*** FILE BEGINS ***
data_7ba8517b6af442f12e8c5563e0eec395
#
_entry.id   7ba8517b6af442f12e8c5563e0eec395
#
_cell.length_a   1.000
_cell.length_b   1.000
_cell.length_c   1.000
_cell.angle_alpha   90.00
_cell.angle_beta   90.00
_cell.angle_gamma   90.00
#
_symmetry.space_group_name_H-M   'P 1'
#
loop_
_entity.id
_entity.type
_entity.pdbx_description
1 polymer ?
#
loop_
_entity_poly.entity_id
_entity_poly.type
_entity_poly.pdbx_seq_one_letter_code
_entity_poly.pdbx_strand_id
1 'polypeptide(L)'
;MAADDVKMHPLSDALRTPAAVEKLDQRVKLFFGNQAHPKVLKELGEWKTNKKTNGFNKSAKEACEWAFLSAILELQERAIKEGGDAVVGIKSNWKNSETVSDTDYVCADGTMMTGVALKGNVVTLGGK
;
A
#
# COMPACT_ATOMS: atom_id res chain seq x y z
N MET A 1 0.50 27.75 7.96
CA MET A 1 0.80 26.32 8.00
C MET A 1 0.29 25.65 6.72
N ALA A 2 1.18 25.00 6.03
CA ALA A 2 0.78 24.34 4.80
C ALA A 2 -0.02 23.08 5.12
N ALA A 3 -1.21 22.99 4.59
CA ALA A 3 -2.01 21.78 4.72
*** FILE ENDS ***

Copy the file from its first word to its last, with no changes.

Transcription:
data_7ba8517b6af442f12e8c5563e0eec395
#
_entry.id   7ba8517b6af442f12e8c5563e0eec395
#
_cell.length_a   1.000
_cell.length_b   1.000
_cell.length_c   1.000
_cell.angle_alpha   90.00
_cell.angle_beta   90.00
_cell.angle_gamma   90.00
#
_symmetry.space_group_name_H-M   'P 1'
#
loop_
_entity.id
_entity.type
_entity.pdbx_description
1 polymer ?
#
loop_
_entity_poly.entity_id
_entity_poly.type
_entity_poly.pdbx_seq_one_letter_code
_entity_poly.pdbx_strand_id
1 'polypeptide(L)'
;MAADDVKMHPLSDALRTPAAVEKLDQRVKLFFGNQAHPKVLKELGEWKTNKKTNGFNKSAKEACEWAFLSAILELQERAIKEGGDAVVGIKSNWKNSETVSDTDYVCADGTMMTGVALKGNVVTLGGK
;
A
#
# COMPACT_ATOMS: atom_id res chain seq x y z
N MET A 1 0.50 27.75 7.96
CA MET A 1 0.80 26.32 8.00
C MET A 1 0.29 25.65 6.72
N ALA A 2 1.18 25.00 6.03
CA ALA A 2 0.78 24.34 4.80
C ALA A 2 -0.02 23.08 5.12
N ALA A 3 -1.21 22.99 4.59
CA ALA A 3 -2.01 21.78 4.72